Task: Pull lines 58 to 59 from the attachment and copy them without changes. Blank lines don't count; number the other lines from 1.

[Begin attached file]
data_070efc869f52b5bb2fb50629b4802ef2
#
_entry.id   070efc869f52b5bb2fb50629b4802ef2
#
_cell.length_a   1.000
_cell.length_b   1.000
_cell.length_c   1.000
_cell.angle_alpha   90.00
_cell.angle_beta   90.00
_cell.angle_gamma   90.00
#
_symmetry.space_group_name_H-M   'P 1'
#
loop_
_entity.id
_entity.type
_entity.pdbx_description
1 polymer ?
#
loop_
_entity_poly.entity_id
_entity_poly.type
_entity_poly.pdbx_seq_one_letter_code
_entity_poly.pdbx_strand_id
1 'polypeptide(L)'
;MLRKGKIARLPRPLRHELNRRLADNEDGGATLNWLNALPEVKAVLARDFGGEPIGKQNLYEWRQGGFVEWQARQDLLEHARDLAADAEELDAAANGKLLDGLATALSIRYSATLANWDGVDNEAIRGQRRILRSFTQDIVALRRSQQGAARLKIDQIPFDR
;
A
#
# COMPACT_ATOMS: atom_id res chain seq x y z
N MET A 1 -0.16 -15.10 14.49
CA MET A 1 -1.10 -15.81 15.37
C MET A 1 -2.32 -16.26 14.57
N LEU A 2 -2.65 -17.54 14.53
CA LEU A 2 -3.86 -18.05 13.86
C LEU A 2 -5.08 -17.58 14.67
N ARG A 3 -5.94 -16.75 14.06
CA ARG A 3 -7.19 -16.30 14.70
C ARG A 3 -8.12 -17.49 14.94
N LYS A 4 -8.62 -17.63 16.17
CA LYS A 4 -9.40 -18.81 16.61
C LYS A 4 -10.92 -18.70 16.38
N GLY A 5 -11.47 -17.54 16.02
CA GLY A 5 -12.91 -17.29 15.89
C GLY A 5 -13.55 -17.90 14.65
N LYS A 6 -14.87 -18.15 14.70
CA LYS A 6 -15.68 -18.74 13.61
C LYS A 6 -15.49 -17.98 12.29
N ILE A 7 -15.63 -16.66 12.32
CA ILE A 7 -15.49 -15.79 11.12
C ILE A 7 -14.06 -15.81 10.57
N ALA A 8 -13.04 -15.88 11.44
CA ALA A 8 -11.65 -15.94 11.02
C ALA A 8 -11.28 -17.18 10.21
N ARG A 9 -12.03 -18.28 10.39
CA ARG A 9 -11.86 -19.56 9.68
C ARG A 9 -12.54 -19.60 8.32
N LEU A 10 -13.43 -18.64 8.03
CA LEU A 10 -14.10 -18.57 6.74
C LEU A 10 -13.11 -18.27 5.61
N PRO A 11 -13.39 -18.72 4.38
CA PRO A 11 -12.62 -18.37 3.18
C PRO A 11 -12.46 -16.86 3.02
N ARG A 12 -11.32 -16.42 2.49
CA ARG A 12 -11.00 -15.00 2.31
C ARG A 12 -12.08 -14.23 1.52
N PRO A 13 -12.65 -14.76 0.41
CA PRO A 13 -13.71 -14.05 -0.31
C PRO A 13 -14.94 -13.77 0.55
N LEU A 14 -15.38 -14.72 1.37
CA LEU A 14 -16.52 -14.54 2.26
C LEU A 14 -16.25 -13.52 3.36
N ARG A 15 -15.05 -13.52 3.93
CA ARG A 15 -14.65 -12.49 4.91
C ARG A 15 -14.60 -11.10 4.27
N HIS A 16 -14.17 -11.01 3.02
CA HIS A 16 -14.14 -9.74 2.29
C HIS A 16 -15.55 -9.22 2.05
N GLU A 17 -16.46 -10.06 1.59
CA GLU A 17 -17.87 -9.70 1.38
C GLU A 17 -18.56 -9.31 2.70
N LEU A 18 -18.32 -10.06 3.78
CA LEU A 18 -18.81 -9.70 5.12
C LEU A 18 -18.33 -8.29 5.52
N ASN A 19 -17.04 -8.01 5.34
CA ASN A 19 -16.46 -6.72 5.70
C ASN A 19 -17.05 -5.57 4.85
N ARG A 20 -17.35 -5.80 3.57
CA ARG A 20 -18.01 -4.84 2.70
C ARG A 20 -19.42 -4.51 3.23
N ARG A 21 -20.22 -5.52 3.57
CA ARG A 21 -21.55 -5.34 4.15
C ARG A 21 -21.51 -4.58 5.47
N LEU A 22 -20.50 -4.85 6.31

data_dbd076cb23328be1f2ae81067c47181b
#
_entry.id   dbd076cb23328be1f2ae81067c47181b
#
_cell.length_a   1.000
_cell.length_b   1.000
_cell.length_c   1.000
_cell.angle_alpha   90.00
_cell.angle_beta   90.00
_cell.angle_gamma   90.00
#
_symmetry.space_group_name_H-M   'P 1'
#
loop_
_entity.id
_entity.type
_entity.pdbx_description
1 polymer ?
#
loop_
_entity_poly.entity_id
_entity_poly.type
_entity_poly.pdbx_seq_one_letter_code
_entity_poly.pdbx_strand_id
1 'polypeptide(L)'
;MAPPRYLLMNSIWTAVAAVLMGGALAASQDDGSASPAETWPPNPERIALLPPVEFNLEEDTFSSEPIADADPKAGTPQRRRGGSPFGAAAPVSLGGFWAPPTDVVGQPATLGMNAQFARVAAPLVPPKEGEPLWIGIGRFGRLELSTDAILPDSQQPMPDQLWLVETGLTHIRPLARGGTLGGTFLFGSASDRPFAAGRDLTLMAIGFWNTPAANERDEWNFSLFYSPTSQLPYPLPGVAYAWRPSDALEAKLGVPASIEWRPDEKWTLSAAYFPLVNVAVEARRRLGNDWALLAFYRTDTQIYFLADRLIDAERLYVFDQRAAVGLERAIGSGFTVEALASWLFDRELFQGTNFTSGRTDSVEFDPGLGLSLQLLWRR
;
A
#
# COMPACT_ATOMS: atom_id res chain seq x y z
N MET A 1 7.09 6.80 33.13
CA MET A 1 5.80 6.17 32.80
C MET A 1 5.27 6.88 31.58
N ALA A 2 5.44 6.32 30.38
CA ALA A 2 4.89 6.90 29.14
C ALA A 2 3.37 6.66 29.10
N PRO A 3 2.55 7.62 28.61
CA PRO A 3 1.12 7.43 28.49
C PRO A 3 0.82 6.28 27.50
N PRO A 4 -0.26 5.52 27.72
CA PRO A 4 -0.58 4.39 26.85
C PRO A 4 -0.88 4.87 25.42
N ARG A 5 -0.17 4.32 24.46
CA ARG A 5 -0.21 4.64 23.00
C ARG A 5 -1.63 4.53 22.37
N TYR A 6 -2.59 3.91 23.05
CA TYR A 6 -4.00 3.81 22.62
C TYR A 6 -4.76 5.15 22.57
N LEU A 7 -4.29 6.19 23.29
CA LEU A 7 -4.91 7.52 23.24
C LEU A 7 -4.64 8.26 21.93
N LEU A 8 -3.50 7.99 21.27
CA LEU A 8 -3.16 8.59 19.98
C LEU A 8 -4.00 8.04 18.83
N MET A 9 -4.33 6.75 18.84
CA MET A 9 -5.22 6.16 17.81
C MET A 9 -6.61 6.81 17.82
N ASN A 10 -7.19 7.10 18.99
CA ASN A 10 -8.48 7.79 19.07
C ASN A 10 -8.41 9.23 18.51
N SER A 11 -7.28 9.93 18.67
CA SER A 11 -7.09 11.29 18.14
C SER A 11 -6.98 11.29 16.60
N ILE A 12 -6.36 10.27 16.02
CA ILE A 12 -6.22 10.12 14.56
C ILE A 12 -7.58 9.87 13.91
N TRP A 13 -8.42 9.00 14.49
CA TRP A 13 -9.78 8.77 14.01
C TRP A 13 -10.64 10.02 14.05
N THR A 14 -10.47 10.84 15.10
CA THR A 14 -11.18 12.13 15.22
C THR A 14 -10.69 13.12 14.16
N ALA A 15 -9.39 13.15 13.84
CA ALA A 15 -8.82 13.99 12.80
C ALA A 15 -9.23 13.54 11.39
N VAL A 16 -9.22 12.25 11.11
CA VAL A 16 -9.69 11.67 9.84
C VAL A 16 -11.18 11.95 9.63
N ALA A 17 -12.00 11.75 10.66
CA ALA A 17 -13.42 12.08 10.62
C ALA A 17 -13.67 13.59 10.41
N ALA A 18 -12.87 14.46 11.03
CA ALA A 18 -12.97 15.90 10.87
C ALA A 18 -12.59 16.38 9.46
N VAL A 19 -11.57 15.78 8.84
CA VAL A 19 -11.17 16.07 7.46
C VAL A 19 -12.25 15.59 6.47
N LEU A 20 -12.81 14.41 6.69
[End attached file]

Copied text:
N LEU A 10 -13.43 -18.64 8.03
CA LEU A 10 -14.10 -18.57 6.74